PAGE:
Writers aren’t just writers these days: they’re photographers, videographers, content managers and editors. You need to have these skills because not many others can offer up something extra to supplement their content and make it more interactive.

6. Focus on features


Leave the breaking news to the reporters, and stick to opinions, features and reviews. However, that’s not to say you shouldn’t ever contribute to the news: if you’re in the right place at the right time – and are safe and confident in doing so – report what you can see. Whatever the news is, take photos, videos, give quotes, and send them to local media. You’ll get a credit and make a contact for what could potentially be two minutes’ work.

7. Be a brand


Your income relies on your name so never forget you’re on the job. Make your social media professional, and be courteous to contacts; be friendly, and make sure everyone knows your name. But never be afraid to have integrity: one article can haunt you forever so if you don’t agree with something, say. You have every right to. This is especially relevant when it comes to getting paid. You’re a brand and a business too – if someone won’t pay (and this will happen to you, trust me) then you need to resolve that.

8. Don’t get cocky


Don’t demand things from editors or PRs because unless you’re the best they won’t bother with you again. Your job relies on you and you only so make sure you keep any unduly negative comments or complaints to yourself or close friends: DON’T vent your frustrations on social media.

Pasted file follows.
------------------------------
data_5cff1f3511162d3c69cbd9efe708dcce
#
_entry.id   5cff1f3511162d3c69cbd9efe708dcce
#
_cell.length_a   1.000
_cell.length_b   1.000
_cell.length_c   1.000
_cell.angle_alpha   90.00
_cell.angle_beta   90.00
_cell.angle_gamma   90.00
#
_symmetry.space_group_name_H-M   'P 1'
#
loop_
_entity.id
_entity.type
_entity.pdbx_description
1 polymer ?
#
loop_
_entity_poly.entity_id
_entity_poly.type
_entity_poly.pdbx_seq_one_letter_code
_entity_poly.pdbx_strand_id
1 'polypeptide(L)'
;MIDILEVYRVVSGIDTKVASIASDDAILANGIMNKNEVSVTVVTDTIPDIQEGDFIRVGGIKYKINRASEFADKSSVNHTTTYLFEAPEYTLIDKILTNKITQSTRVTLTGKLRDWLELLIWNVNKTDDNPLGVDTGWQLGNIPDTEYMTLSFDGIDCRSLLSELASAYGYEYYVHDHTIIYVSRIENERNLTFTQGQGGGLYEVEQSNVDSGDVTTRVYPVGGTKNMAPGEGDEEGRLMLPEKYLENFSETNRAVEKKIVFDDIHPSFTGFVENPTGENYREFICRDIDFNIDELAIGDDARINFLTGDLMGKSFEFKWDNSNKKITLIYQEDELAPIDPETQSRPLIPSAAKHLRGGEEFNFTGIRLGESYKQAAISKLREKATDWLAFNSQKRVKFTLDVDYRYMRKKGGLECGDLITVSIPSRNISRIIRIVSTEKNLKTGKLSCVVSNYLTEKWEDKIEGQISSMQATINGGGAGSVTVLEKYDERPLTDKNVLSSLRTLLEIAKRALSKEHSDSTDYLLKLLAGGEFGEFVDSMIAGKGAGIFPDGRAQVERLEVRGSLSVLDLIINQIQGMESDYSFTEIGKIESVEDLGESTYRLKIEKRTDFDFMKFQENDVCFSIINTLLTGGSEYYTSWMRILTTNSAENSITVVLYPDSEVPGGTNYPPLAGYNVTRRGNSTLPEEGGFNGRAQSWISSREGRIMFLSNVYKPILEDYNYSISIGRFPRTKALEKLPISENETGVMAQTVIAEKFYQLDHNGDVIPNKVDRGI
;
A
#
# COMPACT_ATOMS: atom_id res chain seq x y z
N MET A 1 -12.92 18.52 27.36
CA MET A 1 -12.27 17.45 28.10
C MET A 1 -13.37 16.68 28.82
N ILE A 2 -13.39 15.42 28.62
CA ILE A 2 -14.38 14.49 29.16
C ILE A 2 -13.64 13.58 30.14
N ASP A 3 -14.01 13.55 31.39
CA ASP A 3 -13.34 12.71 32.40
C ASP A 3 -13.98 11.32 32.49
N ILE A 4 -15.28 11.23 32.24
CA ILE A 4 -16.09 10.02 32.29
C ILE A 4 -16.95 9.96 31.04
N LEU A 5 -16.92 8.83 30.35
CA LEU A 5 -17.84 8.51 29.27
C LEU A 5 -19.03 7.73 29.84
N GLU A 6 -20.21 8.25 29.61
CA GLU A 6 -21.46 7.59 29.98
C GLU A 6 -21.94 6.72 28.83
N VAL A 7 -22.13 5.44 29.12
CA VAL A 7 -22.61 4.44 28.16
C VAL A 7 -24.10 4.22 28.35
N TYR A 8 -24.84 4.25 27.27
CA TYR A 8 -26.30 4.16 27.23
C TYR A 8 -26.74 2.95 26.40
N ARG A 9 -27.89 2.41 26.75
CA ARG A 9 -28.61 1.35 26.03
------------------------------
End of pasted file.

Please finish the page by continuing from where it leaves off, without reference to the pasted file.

And on that note, listen to all criticism and praise – if an editor has taken the time to give you feedback then listen to what they’re saying and work on it.

9. Read the comments


If in doubt, read the comments. One day a brief might land on your desk on a topic you’re indifferent to. But rather than pass up the opportunity, read what people are saying – you just might find an opinion that brings out the necessary emotion for you to respond.

Equally, read the comments on articles you have published. You might get a great scoop for a follow-up story, But even if not, it’s a great way to develop the thick skin you need to publish online.

10. Copywrite


Some of my best pay cheques have come from copywriting. It’s easy, quick, and consistent work. It’s not exactly the most exciting thing to do but when you’re starting out at the very least it will make money.

11. Keep moving forward


You won’t always get to write what you want, and sometimes all your hard work and funny quips will be edited out. But for every disappointment there will be one moment when you can sit back and smile, knowing it’s all worth it.

My golden rule is to be versatile. I didn’t know a thing about cars before I started working as a sub-editor for an automotive publishing company but within eight months I was promoted to publications editor. Have confidence in your skills and never say never!

Just keep moving forward, working hard, and you’ll get to where you want to be. Above all, remember you have a life – it’s easy to get bogged down in work but when that work is sitting on your kitchen table it can be even easier to do so.

Ruth Dawson, August 2014